I have just started reading Wes Moore’s second book; The Work. The second book I am reading this week.(My story of reading more than one book a week is a post for another day). Although most people have written that they preferred reading Wes Moore’s first book: The Other Wes Moore“, I haven’t read it, but I really liked reading this book so far.
Wes Moore survived a difficult childhood in the Bronx and Baltimore and went on to be a Rhodes Scholar, work on Wall Street, combat soldier deployed to Afghanistan, serve as a White House Fellowship and beyond. This book is a reflection on the nature of work and passion in his own life and his quest to continually find meaning and has the title states, a life that matters. Needless to say he is quite a man, and has accomplished far more than most.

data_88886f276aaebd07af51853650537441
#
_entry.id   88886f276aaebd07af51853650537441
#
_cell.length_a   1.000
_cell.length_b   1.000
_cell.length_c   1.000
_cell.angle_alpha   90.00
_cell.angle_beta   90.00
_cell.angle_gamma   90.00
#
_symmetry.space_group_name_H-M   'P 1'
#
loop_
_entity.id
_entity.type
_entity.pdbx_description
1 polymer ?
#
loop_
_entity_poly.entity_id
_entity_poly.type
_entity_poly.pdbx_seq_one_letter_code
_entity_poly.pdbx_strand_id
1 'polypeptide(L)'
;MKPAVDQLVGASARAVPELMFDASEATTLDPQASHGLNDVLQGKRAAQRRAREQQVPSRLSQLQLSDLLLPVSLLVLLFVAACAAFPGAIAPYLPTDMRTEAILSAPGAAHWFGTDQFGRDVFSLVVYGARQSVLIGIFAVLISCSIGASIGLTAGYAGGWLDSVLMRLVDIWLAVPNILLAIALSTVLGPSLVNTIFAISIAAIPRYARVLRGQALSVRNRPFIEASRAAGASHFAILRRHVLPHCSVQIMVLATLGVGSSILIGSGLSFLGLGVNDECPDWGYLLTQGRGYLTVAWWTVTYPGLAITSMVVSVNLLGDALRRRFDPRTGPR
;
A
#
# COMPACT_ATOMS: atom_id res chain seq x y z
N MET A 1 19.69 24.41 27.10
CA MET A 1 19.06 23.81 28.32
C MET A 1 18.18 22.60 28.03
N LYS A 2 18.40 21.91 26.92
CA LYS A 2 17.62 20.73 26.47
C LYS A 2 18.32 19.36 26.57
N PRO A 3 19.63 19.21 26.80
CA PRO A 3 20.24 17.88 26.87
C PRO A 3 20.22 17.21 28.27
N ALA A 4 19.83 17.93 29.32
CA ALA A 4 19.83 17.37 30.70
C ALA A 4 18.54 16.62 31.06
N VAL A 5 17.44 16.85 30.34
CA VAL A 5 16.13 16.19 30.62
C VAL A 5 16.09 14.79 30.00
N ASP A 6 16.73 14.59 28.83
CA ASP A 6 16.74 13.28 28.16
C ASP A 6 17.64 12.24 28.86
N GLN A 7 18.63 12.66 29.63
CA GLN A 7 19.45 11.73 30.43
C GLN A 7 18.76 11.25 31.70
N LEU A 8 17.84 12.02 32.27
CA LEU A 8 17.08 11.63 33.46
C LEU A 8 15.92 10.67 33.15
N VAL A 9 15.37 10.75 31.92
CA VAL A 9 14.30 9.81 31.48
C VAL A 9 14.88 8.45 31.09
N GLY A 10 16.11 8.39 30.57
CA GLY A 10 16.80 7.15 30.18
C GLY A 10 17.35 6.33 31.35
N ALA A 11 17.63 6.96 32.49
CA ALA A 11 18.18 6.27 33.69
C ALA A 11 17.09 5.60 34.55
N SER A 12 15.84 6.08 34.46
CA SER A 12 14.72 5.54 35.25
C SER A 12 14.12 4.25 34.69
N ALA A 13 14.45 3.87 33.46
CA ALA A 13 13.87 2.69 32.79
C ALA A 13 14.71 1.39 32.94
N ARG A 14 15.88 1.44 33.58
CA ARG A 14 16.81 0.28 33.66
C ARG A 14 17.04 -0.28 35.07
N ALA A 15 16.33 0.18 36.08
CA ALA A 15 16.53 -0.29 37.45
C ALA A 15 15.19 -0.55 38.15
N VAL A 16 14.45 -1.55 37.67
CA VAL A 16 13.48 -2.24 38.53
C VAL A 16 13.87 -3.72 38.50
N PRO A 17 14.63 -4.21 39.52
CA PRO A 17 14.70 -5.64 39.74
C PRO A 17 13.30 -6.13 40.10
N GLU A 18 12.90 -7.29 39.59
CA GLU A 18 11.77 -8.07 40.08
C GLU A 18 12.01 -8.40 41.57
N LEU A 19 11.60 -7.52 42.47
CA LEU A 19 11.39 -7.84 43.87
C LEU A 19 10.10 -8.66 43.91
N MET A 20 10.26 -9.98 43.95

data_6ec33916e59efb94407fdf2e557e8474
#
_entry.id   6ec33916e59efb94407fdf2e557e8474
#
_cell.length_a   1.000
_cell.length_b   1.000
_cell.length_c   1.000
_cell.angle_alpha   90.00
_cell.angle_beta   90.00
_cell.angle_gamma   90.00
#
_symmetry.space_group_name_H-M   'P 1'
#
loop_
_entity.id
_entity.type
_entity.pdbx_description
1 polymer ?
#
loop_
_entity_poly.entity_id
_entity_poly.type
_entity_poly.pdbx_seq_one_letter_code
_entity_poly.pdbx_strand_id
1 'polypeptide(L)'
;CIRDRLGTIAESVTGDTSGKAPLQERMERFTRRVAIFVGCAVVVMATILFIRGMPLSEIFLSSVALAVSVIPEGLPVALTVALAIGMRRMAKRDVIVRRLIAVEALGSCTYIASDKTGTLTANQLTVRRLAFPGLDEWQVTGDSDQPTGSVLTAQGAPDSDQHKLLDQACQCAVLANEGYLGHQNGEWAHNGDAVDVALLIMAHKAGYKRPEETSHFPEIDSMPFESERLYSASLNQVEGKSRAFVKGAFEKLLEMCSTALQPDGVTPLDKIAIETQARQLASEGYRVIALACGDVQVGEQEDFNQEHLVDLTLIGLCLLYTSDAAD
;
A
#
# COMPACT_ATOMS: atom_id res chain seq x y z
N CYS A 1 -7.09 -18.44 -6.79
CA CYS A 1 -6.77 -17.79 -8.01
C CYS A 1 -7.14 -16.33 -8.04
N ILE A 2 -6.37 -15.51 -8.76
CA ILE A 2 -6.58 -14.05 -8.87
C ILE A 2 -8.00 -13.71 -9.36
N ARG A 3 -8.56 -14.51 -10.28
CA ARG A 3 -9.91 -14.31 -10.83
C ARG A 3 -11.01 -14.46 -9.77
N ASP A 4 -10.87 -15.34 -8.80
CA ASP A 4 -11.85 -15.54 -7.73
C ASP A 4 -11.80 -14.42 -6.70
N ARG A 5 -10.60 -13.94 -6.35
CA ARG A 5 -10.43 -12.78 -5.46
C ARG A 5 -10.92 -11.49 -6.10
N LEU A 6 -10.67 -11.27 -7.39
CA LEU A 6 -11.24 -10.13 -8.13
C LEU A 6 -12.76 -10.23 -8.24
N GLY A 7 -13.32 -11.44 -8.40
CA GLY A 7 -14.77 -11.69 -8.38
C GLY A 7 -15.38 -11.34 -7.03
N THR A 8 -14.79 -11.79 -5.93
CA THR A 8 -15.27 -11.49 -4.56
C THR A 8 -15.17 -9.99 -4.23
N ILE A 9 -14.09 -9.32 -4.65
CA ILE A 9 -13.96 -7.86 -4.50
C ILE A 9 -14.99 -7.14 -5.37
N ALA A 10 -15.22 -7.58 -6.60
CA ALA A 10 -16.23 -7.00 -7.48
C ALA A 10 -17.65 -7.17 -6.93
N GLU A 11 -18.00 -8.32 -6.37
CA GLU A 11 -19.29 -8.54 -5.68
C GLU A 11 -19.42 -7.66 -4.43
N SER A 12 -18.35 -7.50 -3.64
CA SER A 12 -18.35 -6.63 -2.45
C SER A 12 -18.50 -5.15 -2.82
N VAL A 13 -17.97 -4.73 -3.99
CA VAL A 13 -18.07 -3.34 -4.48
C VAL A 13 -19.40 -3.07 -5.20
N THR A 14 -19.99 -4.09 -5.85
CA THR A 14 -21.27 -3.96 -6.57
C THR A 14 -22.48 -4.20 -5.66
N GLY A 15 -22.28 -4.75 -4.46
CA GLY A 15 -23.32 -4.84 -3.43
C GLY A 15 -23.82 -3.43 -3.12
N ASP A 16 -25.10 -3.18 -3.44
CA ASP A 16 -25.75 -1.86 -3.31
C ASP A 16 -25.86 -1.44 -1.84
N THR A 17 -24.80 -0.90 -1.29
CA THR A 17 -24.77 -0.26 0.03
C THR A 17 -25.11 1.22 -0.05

I like this snippet from the description – “Our truest work happens when we serve others, at the intersection between our gifts and our broken world. That’s where we find the work that lasts.”
My most impactful quote from this book however, is his thought on the irony of what we expect from our employers or companies we work with in terms of loyalty and what happens when the circle of safety is broken. He writes:
“…But this is the trick that a job can sometimes play on us: we know we’re working at the pleasure of a manager, an owner, a corporation, but we’re human and can’t help but develop emotional attachments to the work we do. We begin to identify ourselves with our employers and believe that a business can return our loyalty. Sometimes businesses do. But when it comes down to it, a corporation’s first allegiance is to its own survival. Everyone benefits from the idea that we’re all in it together—until suddenly we’re not.”
― Wes Moore, The Work